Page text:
News Release

Global ecosystem water use efficiency has stalled since 2001

Peer-Reviewed Publication

American Association for the Advancement of Science (AAAS)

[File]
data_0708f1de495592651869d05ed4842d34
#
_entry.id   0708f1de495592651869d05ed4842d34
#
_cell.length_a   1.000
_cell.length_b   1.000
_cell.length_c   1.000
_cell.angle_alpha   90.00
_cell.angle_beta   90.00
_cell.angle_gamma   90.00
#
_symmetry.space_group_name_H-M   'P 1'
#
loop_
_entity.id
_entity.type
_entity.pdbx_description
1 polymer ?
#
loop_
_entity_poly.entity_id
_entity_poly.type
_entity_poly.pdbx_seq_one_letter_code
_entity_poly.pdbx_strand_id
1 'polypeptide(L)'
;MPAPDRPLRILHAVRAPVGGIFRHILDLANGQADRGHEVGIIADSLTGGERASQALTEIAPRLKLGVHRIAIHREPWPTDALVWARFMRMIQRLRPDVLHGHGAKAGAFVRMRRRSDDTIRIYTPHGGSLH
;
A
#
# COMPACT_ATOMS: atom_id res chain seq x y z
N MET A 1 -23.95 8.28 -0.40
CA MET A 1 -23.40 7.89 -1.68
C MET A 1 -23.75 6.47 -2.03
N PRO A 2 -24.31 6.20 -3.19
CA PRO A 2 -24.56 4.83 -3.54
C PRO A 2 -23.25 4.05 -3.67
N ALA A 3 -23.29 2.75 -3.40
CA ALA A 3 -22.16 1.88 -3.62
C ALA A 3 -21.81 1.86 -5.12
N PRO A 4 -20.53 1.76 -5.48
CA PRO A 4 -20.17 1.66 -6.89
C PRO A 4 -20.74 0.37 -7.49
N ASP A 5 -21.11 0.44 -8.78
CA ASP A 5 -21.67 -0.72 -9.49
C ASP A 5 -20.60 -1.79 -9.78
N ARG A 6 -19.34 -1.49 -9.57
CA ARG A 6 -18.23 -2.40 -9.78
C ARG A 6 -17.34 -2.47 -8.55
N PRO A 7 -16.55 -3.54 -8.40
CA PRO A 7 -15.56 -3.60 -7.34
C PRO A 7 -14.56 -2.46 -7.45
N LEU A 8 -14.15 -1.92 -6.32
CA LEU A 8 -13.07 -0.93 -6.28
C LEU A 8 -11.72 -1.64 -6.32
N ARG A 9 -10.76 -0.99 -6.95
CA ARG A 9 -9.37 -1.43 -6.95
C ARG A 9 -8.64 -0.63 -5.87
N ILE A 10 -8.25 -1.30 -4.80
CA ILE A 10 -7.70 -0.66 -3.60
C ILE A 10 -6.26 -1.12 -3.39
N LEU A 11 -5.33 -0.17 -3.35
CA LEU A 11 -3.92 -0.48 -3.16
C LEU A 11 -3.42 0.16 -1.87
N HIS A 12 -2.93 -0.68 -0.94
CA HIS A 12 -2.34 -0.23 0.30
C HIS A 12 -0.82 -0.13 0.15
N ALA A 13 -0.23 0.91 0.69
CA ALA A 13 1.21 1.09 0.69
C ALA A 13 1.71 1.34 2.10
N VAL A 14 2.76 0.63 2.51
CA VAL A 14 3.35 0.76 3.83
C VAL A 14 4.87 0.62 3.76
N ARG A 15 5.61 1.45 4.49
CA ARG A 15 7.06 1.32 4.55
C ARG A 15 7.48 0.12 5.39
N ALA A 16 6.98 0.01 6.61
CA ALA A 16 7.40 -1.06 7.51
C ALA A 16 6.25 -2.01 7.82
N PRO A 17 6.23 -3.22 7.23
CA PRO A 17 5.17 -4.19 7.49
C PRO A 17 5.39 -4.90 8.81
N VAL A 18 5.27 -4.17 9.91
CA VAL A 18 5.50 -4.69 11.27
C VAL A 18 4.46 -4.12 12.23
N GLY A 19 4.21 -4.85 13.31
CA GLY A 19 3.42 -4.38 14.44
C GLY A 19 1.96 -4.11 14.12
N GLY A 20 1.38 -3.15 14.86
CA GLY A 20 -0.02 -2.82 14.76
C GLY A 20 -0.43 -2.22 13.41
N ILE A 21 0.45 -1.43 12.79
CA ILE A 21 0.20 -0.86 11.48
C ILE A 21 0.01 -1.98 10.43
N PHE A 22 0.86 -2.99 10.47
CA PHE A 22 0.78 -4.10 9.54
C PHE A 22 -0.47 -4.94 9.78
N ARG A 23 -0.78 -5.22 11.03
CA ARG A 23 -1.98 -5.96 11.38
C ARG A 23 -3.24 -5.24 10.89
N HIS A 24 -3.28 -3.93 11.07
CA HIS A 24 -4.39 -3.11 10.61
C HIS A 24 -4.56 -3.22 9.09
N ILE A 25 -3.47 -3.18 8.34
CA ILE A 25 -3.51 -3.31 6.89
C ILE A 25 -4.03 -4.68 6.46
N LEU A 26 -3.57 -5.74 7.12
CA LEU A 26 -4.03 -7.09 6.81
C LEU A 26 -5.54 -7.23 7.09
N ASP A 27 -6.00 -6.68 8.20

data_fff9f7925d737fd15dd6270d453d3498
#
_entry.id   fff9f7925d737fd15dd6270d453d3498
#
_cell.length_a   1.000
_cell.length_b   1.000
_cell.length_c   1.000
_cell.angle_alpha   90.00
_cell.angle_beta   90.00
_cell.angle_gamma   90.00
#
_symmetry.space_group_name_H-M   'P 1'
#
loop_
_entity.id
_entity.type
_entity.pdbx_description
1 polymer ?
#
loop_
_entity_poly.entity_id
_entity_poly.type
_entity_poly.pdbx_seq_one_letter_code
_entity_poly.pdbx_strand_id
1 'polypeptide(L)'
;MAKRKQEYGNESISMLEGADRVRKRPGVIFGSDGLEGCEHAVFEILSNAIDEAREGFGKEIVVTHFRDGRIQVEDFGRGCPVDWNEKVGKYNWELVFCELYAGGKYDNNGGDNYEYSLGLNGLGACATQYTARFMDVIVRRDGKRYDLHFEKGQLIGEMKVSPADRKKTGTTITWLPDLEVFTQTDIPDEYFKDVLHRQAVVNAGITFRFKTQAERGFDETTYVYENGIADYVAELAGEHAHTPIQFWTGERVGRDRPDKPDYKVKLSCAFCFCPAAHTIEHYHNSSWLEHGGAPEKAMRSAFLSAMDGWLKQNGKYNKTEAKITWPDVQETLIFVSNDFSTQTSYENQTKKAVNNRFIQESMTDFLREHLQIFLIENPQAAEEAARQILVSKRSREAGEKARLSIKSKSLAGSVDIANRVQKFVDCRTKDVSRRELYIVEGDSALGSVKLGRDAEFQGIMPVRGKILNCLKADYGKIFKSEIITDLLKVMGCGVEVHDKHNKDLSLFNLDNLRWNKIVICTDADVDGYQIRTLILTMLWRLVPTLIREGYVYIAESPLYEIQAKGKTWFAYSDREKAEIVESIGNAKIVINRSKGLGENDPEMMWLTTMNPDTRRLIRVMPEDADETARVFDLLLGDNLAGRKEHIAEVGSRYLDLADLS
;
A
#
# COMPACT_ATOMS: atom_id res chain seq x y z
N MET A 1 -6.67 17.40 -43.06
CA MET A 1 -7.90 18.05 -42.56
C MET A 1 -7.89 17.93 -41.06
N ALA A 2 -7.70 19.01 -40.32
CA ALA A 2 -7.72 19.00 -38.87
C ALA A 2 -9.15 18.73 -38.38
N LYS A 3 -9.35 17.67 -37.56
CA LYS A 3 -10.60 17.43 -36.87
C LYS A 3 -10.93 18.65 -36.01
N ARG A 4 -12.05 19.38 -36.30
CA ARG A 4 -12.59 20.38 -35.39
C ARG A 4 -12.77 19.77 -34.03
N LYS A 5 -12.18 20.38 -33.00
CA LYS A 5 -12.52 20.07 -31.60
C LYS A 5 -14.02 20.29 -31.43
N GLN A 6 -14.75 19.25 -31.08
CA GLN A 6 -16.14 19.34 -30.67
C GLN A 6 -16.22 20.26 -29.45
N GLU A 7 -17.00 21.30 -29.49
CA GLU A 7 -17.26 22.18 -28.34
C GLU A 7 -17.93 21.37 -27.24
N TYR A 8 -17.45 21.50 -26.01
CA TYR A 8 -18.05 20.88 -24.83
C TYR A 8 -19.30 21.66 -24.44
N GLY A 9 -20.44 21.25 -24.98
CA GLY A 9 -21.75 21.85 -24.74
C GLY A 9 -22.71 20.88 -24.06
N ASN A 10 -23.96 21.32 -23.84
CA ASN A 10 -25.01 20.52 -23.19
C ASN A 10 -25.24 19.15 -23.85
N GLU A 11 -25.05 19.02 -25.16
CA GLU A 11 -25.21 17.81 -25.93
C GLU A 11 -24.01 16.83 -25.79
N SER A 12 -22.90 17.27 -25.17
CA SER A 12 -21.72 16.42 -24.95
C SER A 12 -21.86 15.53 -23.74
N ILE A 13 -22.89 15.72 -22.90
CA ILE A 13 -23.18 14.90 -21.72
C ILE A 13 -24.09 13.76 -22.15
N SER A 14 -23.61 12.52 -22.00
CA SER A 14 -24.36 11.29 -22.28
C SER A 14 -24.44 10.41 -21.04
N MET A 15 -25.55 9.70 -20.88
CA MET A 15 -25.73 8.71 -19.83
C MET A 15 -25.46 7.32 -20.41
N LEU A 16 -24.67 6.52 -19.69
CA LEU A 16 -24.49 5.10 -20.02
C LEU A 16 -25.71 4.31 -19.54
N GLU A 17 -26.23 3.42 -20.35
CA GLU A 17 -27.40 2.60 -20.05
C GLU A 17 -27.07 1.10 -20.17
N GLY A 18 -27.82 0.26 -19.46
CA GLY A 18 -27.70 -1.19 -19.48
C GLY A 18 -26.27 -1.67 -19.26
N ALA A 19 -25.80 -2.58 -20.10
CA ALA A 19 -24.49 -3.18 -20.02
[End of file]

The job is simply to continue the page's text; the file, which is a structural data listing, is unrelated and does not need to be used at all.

Increases in global ecosystem water use efficiency – the ratio between carbon assimilation to water evapotranspiration – have stalled since 2001 due to a rising vapor pressure deficit, according to a new study. The findings highlight one way that the adverse effects of our warming climate may undermine human reliance on nature-based climate solutions to achieve carbon neutrality. The rapid rise of atmospheric carbon dioxide (CO2) has led to substantial changes in global terrestrial carbon and water cycles. One of these impacts has been a generalized increase in ecosystem water use efficiency (WUEeco). On a global scale, WUEeco plays a crucial role in the terrestrial sequestration of atmospheric carbon. However, the multifaceted dynamics involved in the complex trade-off between carbon gain and water loss under increasing atmospheric CO2 concentrations and rising temperatures are poorly understood, and, to date, few studies have evaluated WUEeco trends in response to climate change at the global scale. Some recent studies have suggested that WUEeco could be reaching its limit. To examine long-term trends in WUEeco of global terrestrial ecosystems, Fei Li and colleagues used 24 machine learning approaches to upscale and analyze global FLUXNET in situ observations of CO2 and water vapor fluxes, satellite-derived observations, and climate reanalysis data spanning 1982-2016. Li et al. found that while WUEeco increased from 1982 to 2000, it has not risen since 2001, likely due to the asymmetric effects of an increased vapor pressure deficit (VPD) – the difference between the amount of moisture in the air versus how much moisture the air can hold when saturated – and intensifying evapotranspiration. As a result of temperature rise-induced increases in VPD, global ecosystem photosynthesis has become suppressed and, thus, so has the ability of global ecosystems to assimilate carbon.

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